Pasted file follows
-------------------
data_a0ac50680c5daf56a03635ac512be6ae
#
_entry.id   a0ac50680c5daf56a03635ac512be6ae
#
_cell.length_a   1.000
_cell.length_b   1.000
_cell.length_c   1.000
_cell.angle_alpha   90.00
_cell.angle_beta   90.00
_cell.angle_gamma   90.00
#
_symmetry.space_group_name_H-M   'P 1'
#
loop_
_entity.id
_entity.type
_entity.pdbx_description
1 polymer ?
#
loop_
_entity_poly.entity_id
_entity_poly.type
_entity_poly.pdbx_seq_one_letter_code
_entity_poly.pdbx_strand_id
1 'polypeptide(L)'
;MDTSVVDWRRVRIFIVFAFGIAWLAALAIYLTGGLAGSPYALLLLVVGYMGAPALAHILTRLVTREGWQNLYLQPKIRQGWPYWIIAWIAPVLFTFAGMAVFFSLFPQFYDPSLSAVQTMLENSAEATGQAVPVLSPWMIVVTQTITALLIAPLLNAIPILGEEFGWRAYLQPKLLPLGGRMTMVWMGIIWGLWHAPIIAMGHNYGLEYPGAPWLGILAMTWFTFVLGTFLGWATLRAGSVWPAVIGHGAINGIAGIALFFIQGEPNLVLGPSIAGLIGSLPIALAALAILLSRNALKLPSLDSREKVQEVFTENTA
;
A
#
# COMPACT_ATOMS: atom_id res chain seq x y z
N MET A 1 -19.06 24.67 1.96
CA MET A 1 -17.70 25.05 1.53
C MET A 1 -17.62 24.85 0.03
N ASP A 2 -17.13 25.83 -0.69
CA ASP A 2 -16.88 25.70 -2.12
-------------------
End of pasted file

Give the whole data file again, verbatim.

data_a0ac50680c5daf56a03635ac512be6ae
#
_entry.id   a0ac50680c5daf56a03635ac512be6ae
#
_cell.length_a   1.000
_cell.length_b   1.000
_cell.length_c   1.000
_cell.angle_alpha   90.00
_cell.angle_beta   90.00
_cell.angle_gamma   90.00
#
_symmetry.space_group_name_H-M   'P 1'
#
loop_
_entity.id
_entity.type
_entity.pdbx_description
1 polymer ?
#
loop_
_entity_poly.entity_id
_entity_poly.type
_entity_poly.pdbx_seq_one_letter_code
_entity_poly.pdbx_strand_id
1 'polypeptide(L)'
;MDTSVVDWRRVRIFIVFAFGIAWLAALAIYLTGGLAGSPYALLLLVVGYMGAPALAHILTRLVTREGWQNLYLQPKIRQGWPYWIIAWIAPVLFTFAGMAVFFSLFPQFYDPSLSAVQTMLENSAEATGQAVPVLSPWMIVVTQTITALLIAPLLNAIPILGEEFGWRAYLQPKLLPLGGRMTMVWMGIIWGLWHAPIIAMGHNYGLEYPGAPWLGILAMTWFTFVLGTFLGWATLRAGSVWPAVIGHGAINGIAGIALFFIQGEPNLVLGPSIAGLIGSLPIALAALAILLSRNALKLPSLDSREKVQEVFTENTA
;
A
#
# COMPACT_ATOMS: atom_id res chain seq x y z
N MET A 1 -19.06 24.67 1.96
CA MET A 1 -17.70 25.05 1.53
C MET A 1 -17.62 24.85 0.03
N ASP A 2 -17.13 25.83 -0.69
CA ASP A 2 -16.88 25.70 -2.12